Book Review: A Taste for Killing

Sarah Hawkswood ~ A Taste for Killing


Godfrey Bowyer, the best but least likeable bow maker in Worcester, dies of poisoning, though his wife Blanche survives. The number of people who could have administered the poison should mean a very short investigation for Bradecote and Catchpoll, but perhaps someone was pulling the strings, which widens the net considerably.

Could it be the cast-out younger brother or perhaps Orderic the Bailiff, whose wife has been pressured into a relationship with Godfrey? Could it even be the wife herself? With Bradecote eager to return to his manor and worried about his wife’s impending confinement, and Walkelin trying to get his mother to accept his choice of bride, there are distractions aplenty, though Serjeant Catchpoll will not let them get in the way of solving this case.


Crime is one of my favourite genres, but as technology becomes more advanced, it seems more and more difficult for criminals to hide for long. So a medieval murder mystery sounded super intriguing, with no DNA or tracking devices to help our dynamic duo.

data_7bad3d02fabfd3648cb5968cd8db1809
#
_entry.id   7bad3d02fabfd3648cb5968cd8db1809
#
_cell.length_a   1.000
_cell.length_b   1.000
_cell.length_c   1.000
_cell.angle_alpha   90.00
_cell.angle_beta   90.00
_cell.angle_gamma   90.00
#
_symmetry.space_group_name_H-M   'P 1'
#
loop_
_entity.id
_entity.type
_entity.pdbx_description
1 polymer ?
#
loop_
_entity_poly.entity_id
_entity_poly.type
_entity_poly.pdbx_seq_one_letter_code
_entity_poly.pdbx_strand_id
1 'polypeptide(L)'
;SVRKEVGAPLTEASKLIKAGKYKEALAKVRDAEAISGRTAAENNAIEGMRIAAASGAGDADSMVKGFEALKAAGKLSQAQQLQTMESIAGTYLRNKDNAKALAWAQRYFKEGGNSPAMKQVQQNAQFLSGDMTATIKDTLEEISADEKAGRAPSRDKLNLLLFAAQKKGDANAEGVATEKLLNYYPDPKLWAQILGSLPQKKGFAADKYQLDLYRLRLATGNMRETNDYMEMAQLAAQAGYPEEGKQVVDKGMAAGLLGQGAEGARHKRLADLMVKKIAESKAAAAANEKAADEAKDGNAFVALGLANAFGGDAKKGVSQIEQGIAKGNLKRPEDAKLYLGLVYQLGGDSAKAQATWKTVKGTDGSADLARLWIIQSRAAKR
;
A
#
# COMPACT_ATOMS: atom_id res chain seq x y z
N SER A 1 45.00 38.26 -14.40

The concept is a good one and you don’t need to read the previous books in the series to follow the story. Unfortunately it’s not executed well.

The book is far too long and gets quite repetitive, as we go over and over the event multiple times. I appreciate that this was one of the only ways to gather information in murder cases in those days, but it is quite boring, especially as it’s fairly obvious who the murderer is. The pace – while perhaps in keeping with the period in which it’s set – is very slow and overall quite a tedious read.

On the surface characters seem interesting but aren’t engaging, which affects the overall enjoyment of the book. It’s also surprising that the cook is female, which – as I understand it – is rare for medieval kitchens in large households and it took me a while to realise who was who!

While I may read the first in the series, as I am very interested in this period of history, I won’t be rushing to do so.

Thank you to Allison & Busby for my copy. Opinions my own.

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